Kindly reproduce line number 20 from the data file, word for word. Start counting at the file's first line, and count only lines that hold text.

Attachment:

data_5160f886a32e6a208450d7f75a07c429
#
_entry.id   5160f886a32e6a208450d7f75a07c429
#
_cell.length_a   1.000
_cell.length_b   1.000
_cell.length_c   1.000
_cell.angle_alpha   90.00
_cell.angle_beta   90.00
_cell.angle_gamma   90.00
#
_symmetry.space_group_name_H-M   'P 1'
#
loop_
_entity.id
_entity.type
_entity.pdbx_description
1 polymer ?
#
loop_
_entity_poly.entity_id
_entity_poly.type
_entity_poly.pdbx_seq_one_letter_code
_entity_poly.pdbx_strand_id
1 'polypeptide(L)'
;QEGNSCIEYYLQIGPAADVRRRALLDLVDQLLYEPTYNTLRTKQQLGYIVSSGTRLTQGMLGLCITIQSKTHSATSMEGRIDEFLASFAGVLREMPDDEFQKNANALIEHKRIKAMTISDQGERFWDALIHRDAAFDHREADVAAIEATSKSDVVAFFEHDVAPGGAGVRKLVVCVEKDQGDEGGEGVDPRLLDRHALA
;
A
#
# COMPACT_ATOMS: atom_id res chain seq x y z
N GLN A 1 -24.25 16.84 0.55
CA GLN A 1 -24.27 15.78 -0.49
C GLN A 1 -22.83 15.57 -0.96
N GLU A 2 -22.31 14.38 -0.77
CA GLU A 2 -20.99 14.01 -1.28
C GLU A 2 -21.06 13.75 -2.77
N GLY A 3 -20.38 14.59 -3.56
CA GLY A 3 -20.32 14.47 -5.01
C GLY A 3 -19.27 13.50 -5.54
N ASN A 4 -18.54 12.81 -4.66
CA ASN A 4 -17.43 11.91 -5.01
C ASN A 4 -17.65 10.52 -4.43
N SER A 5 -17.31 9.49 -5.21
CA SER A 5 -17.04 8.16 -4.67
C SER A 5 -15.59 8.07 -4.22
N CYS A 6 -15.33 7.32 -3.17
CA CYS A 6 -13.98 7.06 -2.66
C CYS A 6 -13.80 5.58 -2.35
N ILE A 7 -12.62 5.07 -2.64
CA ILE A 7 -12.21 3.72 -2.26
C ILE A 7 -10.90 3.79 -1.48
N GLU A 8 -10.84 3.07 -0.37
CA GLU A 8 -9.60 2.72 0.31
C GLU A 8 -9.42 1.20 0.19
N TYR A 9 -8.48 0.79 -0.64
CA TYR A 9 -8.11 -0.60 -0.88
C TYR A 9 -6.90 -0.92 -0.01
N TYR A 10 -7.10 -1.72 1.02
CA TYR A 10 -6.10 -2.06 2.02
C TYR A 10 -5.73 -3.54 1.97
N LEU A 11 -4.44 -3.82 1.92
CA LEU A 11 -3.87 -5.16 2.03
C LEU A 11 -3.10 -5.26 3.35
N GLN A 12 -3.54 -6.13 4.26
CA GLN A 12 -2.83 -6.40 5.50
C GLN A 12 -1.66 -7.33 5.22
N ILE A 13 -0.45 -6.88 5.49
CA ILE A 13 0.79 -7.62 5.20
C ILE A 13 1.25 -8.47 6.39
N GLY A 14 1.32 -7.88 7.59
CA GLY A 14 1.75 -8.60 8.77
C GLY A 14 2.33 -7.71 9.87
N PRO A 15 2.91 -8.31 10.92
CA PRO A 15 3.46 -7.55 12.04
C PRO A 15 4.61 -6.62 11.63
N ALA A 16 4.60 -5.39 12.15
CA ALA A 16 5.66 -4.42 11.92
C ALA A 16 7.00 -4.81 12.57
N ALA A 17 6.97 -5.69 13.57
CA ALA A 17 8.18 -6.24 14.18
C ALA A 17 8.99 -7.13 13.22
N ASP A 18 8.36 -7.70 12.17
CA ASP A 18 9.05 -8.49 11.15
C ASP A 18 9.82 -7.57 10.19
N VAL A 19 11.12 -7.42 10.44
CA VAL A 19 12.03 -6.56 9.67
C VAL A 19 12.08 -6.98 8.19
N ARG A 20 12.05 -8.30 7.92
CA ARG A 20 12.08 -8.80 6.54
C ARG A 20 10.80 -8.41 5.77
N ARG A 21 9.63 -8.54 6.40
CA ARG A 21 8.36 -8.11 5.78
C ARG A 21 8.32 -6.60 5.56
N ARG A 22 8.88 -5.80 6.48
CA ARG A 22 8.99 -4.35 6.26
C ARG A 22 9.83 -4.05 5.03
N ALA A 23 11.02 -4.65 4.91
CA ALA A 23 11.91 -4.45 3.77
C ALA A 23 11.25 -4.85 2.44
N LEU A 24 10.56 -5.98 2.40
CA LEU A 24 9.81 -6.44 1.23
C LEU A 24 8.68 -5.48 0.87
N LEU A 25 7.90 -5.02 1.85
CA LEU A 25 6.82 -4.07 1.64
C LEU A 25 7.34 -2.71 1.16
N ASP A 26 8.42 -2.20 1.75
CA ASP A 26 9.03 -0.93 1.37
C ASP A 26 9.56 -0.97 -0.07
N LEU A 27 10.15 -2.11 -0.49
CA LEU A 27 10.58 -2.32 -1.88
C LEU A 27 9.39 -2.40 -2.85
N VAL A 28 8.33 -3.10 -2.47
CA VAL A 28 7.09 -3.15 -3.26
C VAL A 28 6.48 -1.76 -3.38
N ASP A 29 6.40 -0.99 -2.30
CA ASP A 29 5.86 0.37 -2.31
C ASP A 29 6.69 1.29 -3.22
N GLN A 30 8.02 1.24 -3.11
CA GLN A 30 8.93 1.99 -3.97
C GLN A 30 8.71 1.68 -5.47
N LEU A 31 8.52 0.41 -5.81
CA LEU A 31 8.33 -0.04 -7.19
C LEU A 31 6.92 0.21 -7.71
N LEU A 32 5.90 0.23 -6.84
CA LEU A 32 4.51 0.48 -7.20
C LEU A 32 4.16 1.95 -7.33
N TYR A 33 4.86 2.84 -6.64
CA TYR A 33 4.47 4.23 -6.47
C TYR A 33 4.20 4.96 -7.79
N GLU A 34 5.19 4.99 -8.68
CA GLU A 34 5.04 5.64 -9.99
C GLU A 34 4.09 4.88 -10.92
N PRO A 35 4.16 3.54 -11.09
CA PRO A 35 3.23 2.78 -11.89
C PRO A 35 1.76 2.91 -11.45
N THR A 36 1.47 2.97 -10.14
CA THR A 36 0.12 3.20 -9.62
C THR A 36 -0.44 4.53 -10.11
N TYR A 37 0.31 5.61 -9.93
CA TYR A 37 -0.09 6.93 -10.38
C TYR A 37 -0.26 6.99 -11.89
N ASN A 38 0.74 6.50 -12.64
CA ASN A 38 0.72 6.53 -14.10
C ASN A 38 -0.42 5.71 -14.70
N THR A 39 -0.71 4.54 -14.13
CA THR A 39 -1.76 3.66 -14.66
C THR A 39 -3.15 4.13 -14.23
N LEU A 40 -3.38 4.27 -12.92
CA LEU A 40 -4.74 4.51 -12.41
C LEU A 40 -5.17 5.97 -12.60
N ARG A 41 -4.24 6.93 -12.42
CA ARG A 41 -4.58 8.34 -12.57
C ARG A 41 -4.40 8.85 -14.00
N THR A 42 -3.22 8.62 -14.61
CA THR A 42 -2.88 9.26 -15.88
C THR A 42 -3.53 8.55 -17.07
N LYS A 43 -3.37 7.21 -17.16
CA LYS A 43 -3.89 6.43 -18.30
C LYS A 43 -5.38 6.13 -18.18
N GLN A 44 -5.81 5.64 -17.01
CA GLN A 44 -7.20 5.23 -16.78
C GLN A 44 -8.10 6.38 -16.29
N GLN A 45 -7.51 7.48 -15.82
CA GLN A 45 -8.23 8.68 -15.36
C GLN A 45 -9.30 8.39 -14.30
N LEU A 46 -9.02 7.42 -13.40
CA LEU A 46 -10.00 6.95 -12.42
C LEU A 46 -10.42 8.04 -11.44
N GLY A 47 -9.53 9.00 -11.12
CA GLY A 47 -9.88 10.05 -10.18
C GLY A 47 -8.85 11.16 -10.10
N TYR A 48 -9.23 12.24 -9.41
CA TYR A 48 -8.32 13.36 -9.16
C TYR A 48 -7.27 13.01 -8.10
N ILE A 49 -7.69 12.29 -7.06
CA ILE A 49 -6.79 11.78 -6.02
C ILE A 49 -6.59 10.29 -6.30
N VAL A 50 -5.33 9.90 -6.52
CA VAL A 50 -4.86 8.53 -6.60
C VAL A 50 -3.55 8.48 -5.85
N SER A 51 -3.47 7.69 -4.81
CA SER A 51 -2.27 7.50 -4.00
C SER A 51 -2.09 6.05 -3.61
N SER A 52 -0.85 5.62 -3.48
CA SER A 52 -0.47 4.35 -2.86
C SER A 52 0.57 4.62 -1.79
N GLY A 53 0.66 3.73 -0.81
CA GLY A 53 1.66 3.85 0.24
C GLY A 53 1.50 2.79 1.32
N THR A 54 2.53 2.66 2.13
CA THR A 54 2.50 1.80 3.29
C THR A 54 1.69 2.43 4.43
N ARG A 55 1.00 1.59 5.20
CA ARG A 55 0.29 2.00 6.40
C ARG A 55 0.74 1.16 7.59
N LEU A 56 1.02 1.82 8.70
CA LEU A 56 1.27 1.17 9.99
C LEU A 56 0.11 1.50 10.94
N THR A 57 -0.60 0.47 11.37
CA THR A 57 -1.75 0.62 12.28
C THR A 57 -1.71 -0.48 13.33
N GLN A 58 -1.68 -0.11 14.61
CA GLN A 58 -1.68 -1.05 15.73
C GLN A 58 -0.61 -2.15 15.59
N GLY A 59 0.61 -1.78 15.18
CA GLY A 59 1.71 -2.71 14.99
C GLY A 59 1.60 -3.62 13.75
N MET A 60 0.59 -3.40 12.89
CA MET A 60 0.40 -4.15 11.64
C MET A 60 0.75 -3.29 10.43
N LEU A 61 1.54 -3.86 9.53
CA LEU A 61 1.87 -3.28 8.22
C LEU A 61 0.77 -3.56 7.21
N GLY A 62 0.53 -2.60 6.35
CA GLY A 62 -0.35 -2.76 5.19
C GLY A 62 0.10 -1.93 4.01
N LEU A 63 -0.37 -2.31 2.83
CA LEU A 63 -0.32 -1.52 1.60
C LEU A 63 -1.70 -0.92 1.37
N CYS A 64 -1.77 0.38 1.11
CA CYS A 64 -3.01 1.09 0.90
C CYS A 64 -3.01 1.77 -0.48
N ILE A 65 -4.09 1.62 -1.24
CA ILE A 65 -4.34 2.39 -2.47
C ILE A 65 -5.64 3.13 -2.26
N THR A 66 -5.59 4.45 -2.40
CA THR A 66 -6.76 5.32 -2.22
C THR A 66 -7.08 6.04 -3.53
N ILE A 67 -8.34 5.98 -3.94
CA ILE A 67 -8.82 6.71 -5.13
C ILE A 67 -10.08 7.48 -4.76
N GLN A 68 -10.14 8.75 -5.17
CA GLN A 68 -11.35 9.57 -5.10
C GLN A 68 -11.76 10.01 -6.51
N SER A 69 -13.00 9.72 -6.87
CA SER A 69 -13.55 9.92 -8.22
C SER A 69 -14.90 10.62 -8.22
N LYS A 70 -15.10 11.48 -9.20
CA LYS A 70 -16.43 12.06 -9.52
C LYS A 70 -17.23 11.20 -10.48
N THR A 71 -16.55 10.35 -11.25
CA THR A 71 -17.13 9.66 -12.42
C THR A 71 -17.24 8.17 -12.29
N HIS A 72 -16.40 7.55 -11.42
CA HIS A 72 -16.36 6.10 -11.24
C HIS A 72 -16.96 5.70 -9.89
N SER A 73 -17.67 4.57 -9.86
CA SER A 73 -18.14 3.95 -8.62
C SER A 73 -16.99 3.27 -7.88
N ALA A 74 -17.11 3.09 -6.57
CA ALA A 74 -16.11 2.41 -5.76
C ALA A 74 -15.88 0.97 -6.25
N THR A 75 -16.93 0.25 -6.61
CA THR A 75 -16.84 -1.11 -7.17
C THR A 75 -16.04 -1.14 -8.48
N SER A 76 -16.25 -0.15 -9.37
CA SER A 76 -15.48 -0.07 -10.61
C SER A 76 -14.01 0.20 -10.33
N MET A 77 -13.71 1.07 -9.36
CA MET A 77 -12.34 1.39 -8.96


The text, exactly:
loop_